It’s common for interviewers to ask for your thoughts on the company and what they can do better. And while you may think the best response is to heap praise on the company, the ability to critically appraise the business is usually more effective at helping you stand out in an interview.
Of course, it’s important to avoid being too critical. Instead, mention the things you genuinely believe the company is doing well and why. Then mention the top two things that could be improved. Explain why and how they could be improved. But before you do so, mention any signs that the company is aware of this problem and is already making attempts to address it.
You may think the best response is to heap praise on the company, the ability to critically appraise the business is usually more effective at helping you stand out in an interview.
Be honest about your abilities
This doesn’t mean that you should let the interviewer know how inexperienced you are. It means that you should have great awareness of your strengths and your weaknesses.
If you’re asked the dreaded interview question: “What is your greatest weakness?” don’t pick a strength disguised as a weakness, such as: “I am too hard working.” That sounds fake and unimaginative. Instead pick something that:
- you genuinely aren’t great at – you’ll come across as more sincere when talking about it
- you’re making efforts to improve – this demonstrates you have good initiative
- isn’t central to the role you’re interviewing for – this prevents the weakness from ruining your chances of getting the job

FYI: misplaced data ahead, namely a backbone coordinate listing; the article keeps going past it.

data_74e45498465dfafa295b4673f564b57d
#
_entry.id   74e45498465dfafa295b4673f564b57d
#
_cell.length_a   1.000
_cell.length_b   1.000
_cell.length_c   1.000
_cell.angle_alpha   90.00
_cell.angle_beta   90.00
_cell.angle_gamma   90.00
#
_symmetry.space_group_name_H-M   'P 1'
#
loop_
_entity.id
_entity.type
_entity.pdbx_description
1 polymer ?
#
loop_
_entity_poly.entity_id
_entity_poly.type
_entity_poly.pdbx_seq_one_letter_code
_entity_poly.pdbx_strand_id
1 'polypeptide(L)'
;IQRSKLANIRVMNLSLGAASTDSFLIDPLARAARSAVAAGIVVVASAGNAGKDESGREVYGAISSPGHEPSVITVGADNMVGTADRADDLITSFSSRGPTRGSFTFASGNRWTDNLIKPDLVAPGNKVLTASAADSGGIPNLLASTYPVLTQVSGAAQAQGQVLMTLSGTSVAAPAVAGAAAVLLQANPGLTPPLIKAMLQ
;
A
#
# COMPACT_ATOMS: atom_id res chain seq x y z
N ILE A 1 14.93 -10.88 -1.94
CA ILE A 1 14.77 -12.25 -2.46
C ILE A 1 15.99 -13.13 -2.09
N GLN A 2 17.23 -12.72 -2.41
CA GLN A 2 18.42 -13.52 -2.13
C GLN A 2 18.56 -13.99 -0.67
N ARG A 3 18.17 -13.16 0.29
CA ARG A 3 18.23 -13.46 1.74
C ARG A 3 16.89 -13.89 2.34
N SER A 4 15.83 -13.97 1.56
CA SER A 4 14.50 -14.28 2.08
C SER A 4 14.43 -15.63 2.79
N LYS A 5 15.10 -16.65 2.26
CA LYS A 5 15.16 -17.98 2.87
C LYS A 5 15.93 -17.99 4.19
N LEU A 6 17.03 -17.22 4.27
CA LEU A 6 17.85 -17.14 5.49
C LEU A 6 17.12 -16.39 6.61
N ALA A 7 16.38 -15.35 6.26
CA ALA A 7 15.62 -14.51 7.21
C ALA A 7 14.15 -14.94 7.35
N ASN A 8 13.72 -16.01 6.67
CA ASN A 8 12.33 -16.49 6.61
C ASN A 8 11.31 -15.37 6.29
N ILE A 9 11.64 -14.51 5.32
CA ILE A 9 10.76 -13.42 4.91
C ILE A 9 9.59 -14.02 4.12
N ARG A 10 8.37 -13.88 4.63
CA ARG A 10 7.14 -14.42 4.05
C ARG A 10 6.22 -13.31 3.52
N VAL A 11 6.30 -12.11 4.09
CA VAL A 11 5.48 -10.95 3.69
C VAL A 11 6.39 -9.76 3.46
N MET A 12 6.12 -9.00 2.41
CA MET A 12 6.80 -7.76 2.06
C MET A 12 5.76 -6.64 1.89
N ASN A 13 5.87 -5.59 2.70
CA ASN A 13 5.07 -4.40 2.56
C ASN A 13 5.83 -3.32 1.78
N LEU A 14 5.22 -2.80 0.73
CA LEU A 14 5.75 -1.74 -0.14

Don’t limit your honesty to your strengths and weaknesses, being open about who you really are can also help you stand out in an interview.
For example, when asked about how you work in a team, don’t give run-of-the-mill answers like: “I work well with everyone.”. Be honest. If you can’t stand disorganised people, say so. Do you struggle to work under a micromanager? Speak up.
Doing so benefits you in two ways. Firstly, you’ll show the interviewer that you have a personality and that you are honest. Secondly, it’s an effective way of eliminating yourself from a job that’s likely to become a nightmare. If the things you dislike are prevalent in the company, the interviewer will usually notice this and won’t hire you – because they know you’re not going to enjoy the job or stay very long. And while this may feel disappointing, it’s actually a blessing in disguise as it saves you from the stress that working for that company would bring.
Being honest is an effective way of eliminating yourself from a job that’s likely to become a nightmare.
Don’t forget the basics
It’s easy to be so focused on how to stand out in an interview that you forget to do the simple things that really count. These include:
- arriving on time
- dressing appropriately
- bringing any documents you have been asked to bring
- asking for the right person on arrival
- smiling and speaking clearly
- switching off your phone
So, do you feel ready to shine in your interview? Make sure you avoid these common interview mistakes.